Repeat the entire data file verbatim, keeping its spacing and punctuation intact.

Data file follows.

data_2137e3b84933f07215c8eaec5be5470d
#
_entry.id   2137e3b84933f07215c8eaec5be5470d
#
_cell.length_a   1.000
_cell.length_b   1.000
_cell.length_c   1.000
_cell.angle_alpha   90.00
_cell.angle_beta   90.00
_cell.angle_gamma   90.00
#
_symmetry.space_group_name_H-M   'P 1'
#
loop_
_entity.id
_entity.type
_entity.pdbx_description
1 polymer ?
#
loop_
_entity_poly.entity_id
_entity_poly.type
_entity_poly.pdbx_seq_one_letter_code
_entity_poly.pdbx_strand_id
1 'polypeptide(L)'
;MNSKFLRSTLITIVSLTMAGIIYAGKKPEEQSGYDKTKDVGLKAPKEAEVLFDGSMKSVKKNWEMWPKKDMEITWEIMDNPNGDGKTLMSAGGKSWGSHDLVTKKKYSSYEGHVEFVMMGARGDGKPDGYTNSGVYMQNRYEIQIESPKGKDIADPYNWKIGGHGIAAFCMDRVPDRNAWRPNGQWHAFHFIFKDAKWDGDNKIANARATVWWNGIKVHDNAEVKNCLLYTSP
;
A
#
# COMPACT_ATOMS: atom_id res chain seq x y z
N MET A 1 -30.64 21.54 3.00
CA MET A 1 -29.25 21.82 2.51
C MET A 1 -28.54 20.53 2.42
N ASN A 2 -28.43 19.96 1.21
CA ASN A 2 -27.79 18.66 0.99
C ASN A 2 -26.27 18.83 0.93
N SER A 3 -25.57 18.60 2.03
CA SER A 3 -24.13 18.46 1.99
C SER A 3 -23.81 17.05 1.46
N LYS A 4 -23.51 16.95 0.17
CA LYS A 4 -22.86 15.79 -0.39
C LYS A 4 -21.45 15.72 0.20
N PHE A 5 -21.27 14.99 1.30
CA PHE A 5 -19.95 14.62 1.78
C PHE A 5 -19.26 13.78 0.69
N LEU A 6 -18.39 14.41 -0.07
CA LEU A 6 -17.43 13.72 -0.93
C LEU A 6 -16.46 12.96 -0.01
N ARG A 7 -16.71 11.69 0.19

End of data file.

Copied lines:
data_2137e3b84933f07215c8eaec5be5470d
#
_entry.id   2137e3b84933f07215c8eaec5be5470d
#
_cell.length_a   1.000
_cell.length_b   1.000
_cell.length_c   1.000
_cell.angle_alpha   90.00
_cell.angle_beta   90.00
_cell.angle_gamma   90.00
#
_symmetry.space_group_name_H-M   'P 1'
#
loop_
_entity.id
_entity.type
_entity.pdbx_description
1 polymer ?
#
loop_
_entity_poly.entity_id
_entity_poly.type
_entity_poly.pdbx_seq_one_letter_code
_entity_poly.pdbx_strand_id
1 'polypeptide(L)'
;MNSKFLRSTLITIVSLTMAGIIYAGKKPEEQSGYDKTKDVGLKAPKEAEVLFDGSMKSVKKNWEMWPKKDMEITWEIMDNPNGDGKTLMSAGGKSWGSHDLVTKKKYSSYEGHVEFVMMGARGDGKPDGYTNSGVYMQNRYEIQIESPKGKDIADPYNWKIGGHGIAAFCMDRVPDRNAWRPNGQWHAFHFIFKDAKWDGDNKIANARATVWWNGIKVHDNAEVKNCLLYTSP
;
A
#
# COMPACT_ATOMS: atom_id res chain seq x y z
N MET A 1 -30.64 21.54 3.00
CA MET A 1 -29.25 21.82 2.51
C MET A 1 -28.54 20.53 2.42
N ASN A 2 -28.43 19.96 1.21
CA ASN A 2 -27.79 18.66 0.99
C ASN A 2 -26.27 18.83 0.93
N SER A 3 -25.57 18.60 2.03
CA SER A 3 -24.13 18.46 1.99
C SER A 3 -23.81 17.05 1.46
N LYS A 4 -23.51 16.95 0.17
CA LYS A 4 -22.86 15.79 -0.39
C LYS A 4 -21.45 15.72 0.20
N PHE A 5 -21.27 14.99 1.30
CA PHE A 5 -19.95 14.62 1.78
C PHE A 5 -19.26 13.78 0.69
N LEU A 6 -18.39 14.41 -0.07
CA LEU A 6 -17.43 13.72 -0.93
C LEU A 6 -16.46 12.96 -0.01
N ARG A 7 -16.71 11.69 0.19